Frequently Asked Questions About Breast Cancer


The types of surgical methods that play an important role in the complete disappearance of the disease vary according to the stage or course of the cancer. When surgery comes to the fore, almost every woman asks the question of whether or not her breast will be removed. However, the primary aim of surgery today is to completely remove the tumor and protect the breast. Mastectomy, which is the removal of the entire breast, is performed in special cases and if the patient wishes. Mastectomy is performed because breast-conserving surgery is not suitable for patients with a large tumor but a small breast or a tumor in more than one area of ​​the breast.


The primary treatment for breast cancer is surgery. However, in inflammatory type breast cancer and locally advanced breast cancer, surgical treatment is applied first after chemotherapy. When the tumor is large in diameter, if a direct surgical intervention is performed, it is necessary to remove the entire breast. First of all, it is possible to protect the breast by reducing the diameter of the tumor with chemotherapy. Surgical treatment is not performed in breast cancers with distant spread, except in selected cases.


In this method, the part of the breast containing the tumor is removed instead of the whole breast. The tumor tissue is removed along with some healthy breast tissue around it, and the rest of the breast is preserved. This procedure is called “lumpectomy”. In the “cadrenectomy” procedure, in which the tumor is removed with slightly wider margins, the quarter of the breast where the tumor is located is removed. Radiation therapy is given to the breast to protect the remaining breast after surgical treatment.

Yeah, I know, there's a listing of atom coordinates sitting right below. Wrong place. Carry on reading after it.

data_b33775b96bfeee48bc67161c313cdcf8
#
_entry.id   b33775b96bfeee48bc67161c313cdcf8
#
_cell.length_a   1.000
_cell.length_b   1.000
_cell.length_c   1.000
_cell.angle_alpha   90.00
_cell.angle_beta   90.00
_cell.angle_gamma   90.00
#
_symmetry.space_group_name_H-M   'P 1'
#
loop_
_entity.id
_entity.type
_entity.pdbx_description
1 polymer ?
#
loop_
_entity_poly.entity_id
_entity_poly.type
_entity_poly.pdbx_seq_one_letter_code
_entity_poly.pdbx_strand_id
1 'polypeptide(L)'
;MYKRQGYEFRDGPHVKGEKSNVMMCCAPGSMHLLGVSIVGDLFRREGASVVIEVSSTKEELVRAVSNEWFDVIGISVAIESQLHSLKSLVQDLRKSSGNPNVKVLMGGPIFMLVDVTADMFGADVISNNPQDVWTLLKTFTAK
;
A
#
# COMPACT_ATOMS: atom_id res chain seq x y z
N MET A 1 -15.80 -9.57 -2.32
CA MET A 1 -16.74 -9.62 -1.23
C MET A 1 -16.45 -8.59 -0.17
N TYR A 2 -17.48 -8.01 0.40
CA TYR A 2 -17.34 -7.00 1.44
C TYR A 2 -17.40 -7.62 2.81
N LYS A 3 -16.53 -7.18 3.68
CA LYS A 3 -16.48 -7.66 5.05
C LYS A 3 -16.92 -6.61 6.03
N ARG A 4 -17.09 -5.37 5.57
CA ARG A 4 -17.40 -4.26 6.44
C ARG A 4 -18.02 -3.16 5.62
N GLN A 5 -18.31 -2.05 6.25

Preventive (prophylactic) mastectomy is surgery to remove one or both breasts to reduce the risk of developing breast cancer.
In women with BRCA1 or BRCA2 gene mutations who are at high risk for breast cancer, removal of both breasts as a preventive treatment can reduce the risk of developing breast cancer by 95%. In women with a strong family history of breast cancer, preventive mastectomy can reduce the risk of developing breast cancer by 90%.
In women with cancer in one breast, if there is a high risk of developing cancer in the opposite breast, a protective mastectomy can be performed on the healthy breast. In these patients, a new breast can be made by placing a prosthesis in the same session.


Breast cancer can spread to the armpit lymph nodes. Previously, all of the axillary lymph nodes were removed to determine the stage of the disease in breast cancer and to determine whether there was involvement in the lymph nodes. However, in many patients, axillary lymph node involvement was not detected, and this procedure was performed unnecessarily. In addition, depending on the procedure, problems such as swelling, numbness, loss of movement, and weakness in the arm could develop. Today, especially in early stage cancers, “sentinel lymph node biopsy”, which is the process of finding and removing the first lymph node from which the tumor will spread, is performed in order not to remove the underarm lymph nodes unnecessarily. In this technique, blue dye and/or radioactive material is injected into the breast where the tumor is located before the surgery. Thus, the first lymph node or glands that will be affected by the disease are found and removed during the operation. With the rapid pathological examination performed during the surgery, it can be determined whether the disease has spread to the lymph nodes, and if there is, other glands are also removed.

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